Centralized vs. decentralized CI / CD strategies for multiple teams

Centralized vs. decentralized CI / CD strategies for multiple teams

Last week I saw this very interesting Twitter thread, about CI/CD strategies for multiple teams.

The question was whether or not one should go on a centralized, or a decentralized strategy for setting up continuous integration for multiple teams inside the same organization.

This article tries to distil the key points of that discussion.

The centralized model

You might be right, thinking that going centralized is the best choice. Everybody uses the same infrastructure, the same technologies and future, cross-cutting projects can look like a breeze.

This is true if you live in an ideal software development world. When reality kicks in, you realize that you may have teams working with the same technology stack but with different needs in terms of tooling or build / deployment steps. Their needs might differ when it comes to scripts or environment configurations.

Although the initial setup of a centralized CI / CD infrastructure might be a breeze, problems usually arise when updates are required. This is mostly due to different team / project needs.

I'd say that the only situations when such a setup would work, would be when teams contribute to the same product. Their development / testing / production environments should be highly standardised.

The centralized model can prove difficult to maintain even for teams supporting the same LOB (Line Of Business). One of the key benefits of this approach, shared knowledge, might be a small win, compared to the maintenance and update costs.

The decentralized model

First, let me admit that I am biased towards this way of setting up things. This is mostly because I am a big fan of microservices and service-based architectures. Decoupling / untangling things is one of my core abilities but I am even happier if things are already decoupled.

Think about it this way: you are implementing microservices at the CI / CD infrastructure level. Why not extend the Single Responsibility Principle(SRP) to infrastructure, as well? Why would we limit the principle's application only to software development?

The same same way microservices enable teams to experiment with different technologies and techniques, CI / CD tooling should do the same. A decentralized model empowers individual teams to make decisions based on their own needs not some pre-configured corporate policy.

Note that I'm not recommending the elimination of rules. Certain boundaries need to exist, to serve as guidelines for critical decisions.

The most eloquent example in terms of boundaries is Netflix. They use microservices and they empower their teams to experiment with different technologies. The only real constraint is that the languages they use should be JVM-based. Most of their application ecosystem is written in Java, so this means they have a lot of JVM-related knowledge, internally. It comes natural to them to debug or optimize the performance of any application in their ecosystem.

The hybrid way

One of the participants to the discussion recommended a hybrid model. They said they are running a decentralized continuous integration setup and a centralized contiunous delivery/deployment. This sounds really interesting as CI is mostly the bottleneck in this situation. It is the place where team needs might differ.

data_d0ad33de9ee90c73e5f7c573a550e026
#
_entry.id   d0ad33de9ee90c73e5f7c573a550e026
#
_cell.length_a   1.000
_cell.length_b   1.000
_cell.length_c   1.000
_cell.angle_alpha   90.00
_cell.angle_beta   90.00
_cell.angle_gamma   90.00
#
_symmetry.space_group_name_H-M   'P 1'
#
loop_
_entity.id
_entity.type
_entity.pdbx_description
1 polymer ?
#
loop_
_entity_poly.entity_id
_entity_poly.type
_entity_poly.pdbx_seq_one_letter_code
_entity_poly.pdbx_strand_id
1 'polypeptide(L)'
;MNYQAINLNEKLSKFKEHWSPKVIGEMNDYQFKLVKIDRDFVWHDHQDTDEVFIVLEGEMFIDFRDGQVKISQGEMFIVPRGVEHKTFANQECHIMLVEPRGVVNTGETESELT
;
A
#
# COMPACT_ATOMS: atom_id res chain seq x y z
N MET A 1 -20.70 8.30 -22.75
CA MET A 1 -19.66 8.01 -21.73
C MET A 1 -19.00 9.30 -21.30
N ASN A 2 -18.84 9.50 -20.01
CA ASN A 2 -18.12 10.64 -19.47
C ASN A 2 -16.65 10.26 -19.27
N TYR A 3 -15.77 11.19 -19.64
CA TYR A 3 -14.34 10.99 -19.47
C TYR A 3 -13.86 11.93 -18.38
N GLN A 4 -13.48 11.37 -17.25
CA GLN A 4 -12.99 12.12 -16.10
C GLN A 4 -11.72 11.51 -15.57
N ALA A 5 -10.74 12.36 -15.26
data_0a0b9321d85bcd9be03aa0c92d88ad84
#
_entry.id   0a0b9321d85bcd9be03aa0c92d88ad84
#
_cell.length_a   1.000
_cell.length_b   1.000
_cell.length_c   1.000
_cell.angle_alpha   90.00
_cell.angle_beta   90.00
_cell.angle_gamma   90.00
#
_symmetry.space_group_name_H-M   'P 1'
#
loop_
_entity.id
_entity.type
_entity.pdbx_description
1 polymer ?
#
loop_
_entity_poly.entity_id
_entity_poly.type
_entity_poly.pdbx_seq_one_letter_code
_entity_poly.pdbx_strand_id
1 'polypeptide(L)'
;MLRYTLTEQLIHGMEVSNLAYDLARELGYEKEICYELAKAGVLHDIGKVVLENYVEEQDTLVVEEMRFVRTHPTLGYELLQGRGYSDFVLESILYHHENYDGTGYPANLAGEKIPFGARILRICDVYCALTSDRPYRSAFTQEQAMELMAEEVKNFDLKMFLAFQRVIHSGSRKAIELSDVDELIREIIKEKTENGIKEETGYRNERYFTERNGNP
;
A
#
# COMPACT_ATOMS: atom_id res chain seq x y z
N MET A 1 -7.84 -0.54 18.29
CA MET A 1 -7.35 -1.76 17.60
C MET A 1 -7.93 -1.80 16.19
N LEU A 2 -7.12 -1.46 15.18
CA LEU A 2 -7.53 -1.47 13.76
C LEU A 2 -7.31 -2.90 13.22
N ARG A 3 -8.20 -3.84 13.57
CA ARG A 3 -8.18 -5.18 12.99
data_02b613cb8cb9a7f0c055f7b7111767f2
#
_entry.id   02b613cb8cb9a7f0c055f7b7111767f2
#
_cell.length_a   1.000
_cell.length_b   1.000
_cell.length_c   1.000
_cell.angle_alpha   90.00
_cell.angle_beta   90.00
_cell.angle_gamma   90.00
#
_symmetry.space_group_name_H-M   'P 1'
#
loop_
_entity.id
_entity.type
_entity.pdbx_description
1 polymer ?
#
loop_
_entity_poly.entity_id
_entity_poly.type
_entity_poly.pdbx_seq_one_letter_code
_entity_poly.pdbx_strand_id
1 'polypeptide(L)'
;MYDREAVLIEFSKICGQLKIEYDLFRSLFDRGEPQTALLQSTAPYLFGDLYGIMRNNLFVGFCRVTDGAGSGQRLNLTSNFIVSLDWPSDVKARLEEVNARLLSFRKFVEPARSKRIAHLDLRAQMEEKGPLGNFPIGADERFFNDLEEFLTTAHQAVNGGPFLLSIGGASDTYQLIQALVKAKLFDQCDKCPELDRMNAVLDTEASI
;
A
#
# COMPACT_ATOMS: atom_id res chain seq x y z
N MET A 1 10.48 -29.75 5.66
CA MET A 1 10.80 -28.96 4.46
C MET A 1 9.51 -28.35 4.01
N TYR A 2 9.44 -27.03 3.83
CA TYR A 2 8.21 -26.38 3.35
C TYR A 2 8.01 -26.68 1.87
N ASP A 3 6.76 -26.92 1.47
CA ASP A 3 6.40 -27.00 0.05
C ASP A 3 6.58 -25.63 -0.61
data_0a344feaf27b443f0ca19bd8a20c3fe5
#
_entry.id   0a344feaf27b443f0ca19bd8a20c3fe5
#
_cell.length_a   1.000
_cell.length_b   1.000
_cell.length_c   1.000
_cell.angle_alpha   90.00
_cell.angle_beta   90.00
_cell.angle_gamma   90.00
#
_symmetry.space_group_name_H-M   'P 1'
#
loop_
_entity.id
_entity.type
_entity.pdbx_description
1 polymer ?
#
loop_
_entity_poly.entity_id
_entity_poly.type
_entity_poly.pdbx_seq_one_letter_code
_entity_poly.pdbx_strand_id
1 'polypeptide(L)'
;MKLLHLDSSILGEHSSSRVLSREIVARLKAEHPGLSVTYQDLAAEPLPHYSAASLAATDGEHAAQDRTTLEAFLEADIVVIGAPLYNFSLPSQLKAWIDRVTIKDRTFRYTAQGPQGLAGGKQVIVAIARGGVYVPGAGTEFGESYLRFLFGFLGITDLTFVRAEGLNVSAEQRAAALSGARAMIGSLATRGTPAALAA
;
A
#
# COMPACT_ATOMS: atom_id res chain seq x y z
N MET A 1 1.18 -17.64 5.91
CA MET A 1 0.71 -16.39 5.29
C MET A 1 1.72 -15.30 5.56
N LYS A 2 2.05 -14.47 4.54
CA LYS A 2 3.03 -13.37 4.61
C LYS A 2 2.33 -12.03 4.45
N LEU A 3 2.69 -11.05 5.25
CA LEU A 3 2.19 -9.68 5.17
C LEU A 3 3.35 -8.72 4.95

Deployment, in its simplest form, is just a matter of copying a build artifact on a server and running a couple of commands (app stop, app start, etc.). This can be easily standardised and maintained as a set of per-team configurations running on the same infrastructure.

Although I am not 100% convinced about this model, it definitely seems like a better way of doing things, mostly because it is more close to the "middle way". It's something that both centralized and decentralized supporters would go with.

There's a gist I created related to this hybrid approach, if you need more info. You can find it here.

Conclusions

A centralized model would suit teams and projects with a high degree of process standardization. This means both the teams and the projects are mature enough, their needs have thoroughly been assessed and taken care of.

A decentralized model is suitable for teams and projects where the degree of uncertainty is higher. It also takes into account the human component. It is flexible enough to make people feel empowered in making their own technology chooices. There is no company-wide imposed set of technologies.

It is beneficial to set clear boundaries and guidelines to prevent people from abusing the freedom this approach offers.

The hybrid model is also a good way of approaching uncertainty while maintaining structure and standards. It empowers teams to use creativity and freeform approaches, for the things that immediately impact their project. At the same time, it prevents team decisions that are too creative, from impacting in a negative way, the product their project integrates into.

The freedom this approach offers can usually be felt at the continuous integration level, in the form of team-specific plugins, extensions, scripts, task runners or reporting software.

Tools should be chosen based on needs, not based on protocols. As long as they keep a common core, teams should be allowed to vary their toolchain.

Resources

Photo credits:

David BrossardCentralized Traffic Control

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